It’s a staple in Naples, where pizza began, and all the rage in certain trendy Manhattan restaurants where New = Best. So where should LA’s foodies flock to try the Next Big Thing?
Try Eagle Rock’s own Capri.
The Capri Italian Restaurant’s Chef James Dunn first read about the flash-fried pizza trend in Pizza Today, an industry magazine. La Montanara, as it’s known in Italy, was born in Naples. Pizza chefs would bring home their unsold dough and their wives, lacking pizza ovens, would quick-fry the dough, top it, and give it to their children as a snack.
Chef Dunn had never had the dish and had no way to try it since the only U.S. restaurants that serve flash-fried pizza are in New York City and San Francisco. So the self-taught chef, who credits co-owners Jim and Jeff—the Thiel twins—with giving him a lot of leeway to try new dishes, set out to replicate La Montanara based on the description in the magazine.
The result? Molto delizioso!
Dunn cooks regular pizza dough on both sides in a cast iron skillet in a small amount of hot olive oil, which causes the dough to bubble up. The sauce, the cheese and any meat or vegetable toppings are layered on to the hot surface, then popped into the pizza oven for a few minutes and topped with fresh, slivered basil. The result is unlike any pizza you’ve ever tasted.
Don't mistake La Montanara for a deep-fried belly bomb from the County Fair. The crust is rich without being oily or greasy. As Chef Dunn learned, the oven finishing is a crucial step because the frying oil—Dunn estimates about 95 percent—evaporates in the intense heat. The puffy, slightly chewy crust, blistered on the bottom, actually tastes lighter than regular pizza.
With ordinary pizza, the sauce seeps into the dough before it’s baked. With flash-fried pizza, the sauce is ladled on to a cooked surface and pools in the valleys created by the bubbles. There it mixes with the smidgen of remaining oil to create a juicy second layer of sauce. The surface pockets also do something special to the cheese, which almost has the consistency of a spread.
By a stroke of luck, Dunn received knowledgeable feedback soon after La Montanara debuted. “A man came in who had just gone to Naples with his dad,” recounts Dunn. “He’d had [flash-fried pizza] over there and he said mine was outstanding and really, really close to what he’d had.”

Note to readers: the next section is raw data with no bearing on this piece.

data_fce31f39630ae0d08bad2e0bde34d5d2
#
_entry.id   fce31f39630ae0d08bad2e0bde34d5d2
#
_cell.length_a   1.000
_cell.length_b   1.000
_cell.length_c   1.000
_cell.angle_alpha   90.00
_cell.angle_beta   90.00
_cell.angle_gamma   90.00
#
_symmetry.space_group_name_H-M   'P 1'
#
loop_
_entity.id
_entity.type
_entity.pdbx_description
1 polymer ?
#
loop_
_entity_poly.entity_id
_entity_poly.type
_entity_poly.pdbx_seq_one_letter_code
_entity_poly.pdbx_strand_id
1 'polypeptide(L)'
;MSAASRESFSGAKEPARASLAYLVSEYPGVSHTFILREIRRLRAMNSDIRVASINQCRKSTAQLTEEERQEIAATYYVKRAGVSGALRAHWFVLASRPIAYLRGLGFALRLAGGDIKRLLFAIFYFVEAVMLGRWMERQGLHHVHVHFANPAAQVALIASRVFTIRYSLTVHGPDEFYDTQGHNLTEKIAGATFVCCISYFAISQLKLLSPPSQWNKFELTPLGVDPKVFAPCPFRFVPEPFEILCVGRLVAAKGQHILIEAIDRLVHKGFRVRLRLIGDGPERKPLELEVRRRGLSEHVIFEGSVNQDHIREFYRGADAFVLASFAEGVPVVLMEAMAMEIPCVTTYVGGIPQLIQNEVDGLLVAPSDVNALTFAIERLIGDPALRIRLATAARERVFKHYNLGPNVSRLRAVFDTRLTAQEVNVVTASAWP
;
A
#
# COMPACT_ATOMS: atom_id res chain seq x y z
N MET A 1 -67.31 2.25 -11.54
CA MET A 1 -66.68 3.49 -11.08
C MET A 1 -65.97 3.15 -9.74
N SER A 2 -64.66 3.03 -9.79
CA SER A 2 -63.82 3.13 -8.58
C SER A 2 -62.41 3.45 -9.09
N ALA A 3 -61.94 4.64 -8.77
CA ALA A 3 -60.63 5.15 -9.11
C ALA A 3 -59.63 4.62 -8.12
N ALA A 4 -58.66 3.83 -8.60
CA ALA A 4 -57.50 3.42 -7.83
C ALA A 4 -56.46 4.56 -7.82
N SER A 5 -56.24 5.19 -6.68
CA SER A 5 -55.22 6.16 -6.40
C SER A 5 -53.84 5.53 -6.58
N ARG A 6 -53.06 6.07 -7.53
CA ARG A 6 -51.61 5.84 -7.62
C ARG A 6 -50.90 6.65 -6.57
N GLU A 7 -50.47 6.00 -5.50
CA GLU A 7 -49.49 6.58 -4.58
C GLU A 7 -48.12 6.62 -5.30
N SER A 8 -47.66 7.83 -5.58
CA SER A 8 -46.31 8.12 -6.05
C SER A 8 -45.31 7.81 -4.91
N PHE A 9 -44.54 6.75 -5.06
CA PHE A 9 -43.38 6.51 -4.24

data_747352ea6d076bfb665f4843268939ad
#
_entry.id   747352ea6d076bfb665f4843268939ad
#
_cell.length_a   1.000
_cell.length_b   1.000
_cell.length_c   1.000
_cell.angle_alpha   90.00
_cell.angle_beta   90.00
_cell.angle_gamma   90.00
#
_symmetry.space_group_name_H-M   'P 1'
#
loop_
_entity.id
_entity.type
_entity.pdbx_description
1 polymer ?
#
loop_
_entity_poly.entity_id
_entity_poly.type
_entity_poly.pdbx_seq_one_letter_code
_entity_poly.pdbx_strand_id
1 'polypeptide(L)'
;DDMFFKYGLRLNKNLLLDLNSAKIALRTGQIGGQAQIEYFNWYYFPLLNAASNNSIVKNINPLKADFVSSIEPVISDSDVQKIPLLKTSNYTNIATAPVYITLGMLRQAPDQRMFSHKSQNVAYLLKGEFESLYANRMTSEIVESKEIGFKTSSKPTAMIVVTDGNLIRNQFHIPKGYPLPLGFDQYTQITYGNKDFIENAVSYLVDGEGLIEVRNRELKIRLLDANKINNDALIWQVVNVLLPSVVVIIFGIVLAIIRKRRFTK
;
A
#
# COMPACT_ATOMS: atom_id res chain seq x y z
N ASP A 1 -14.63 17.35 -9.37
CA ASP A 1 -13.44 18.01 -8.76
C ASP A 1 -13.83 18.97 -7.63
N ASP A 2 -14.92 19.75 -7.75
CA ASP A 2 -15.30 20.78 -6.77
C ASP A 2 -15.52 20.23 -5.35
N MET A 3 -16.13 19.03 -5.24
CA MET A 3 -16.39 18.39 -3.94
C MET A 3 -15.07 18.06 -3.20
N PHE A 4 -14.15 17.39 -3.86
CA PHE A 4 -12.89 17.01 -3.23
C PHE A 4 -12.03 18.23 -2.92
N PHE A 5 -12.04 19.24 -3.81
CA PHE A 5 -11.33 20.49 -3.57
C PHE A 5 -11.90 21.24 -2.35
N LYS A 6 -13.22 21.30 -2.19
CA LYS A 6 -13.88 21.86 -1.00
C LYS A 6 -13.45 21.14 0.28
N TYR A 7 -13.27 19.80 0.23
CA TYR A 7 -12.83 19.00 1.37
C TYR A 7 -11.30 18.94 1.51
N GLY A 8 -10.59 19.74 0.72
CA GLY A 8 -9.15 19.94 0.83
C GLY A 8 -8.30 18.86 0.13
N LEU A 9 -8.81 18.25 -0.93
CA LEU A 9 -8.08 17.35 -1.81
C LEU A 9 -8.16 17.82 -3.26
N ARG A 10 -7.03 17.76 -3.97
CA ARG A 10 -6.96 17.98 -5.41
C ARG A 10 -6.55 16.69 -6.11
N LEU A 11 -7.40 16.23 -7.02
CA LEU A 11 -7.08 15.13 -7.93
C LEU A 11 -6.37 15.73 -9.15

It’s hard to imagine how La Montanara could be improved.
The Capri has had quite a ride in the last couple of years. In May 2011, The Capri got an extreme makeover when twins Jeff and Jim appeared on Gordon Ramsay’s Kitchen Nightmares. Jim says they probably would have closed if they hadn’t gone on the show and revamped their menu.
In March 2012, Patch readers voted Capri the Best Pizza in Eagle Rock.
Now they’ve introduced the flash-fried pizza trend to Southern California and currently remain the only restaurant serving it.
Pretty good for a restaurant that almost closed its doors two years ago.
What’s next for the Capri? Chef Dunn is working on a super-secret-for-now flash-fried dessert that sounds goose-bump good. And on Nov. 17, the Capri is holding a Kitchen Showdown between Chef Dunn and his Sous Chef Darian Jourdan. The public is invited.
You’ll want to keep an eye on Eagle Rock Patch for future details. Because you never know what the Capri will get up to next.
THE DETAILS: La Montanara flavors are Cheese, Mushroom, Pepperoni, a traditional Margherita, and Sausage and Peppers. La Montanara is only available in the 12” size (8 slices) and costs $10 - $11.
The Thiels are running a La Montanara special through Oct. 31. Try a Cheese or Pepperoni Flash-Fried Pizza for FREE if you buy one entrée or pizza.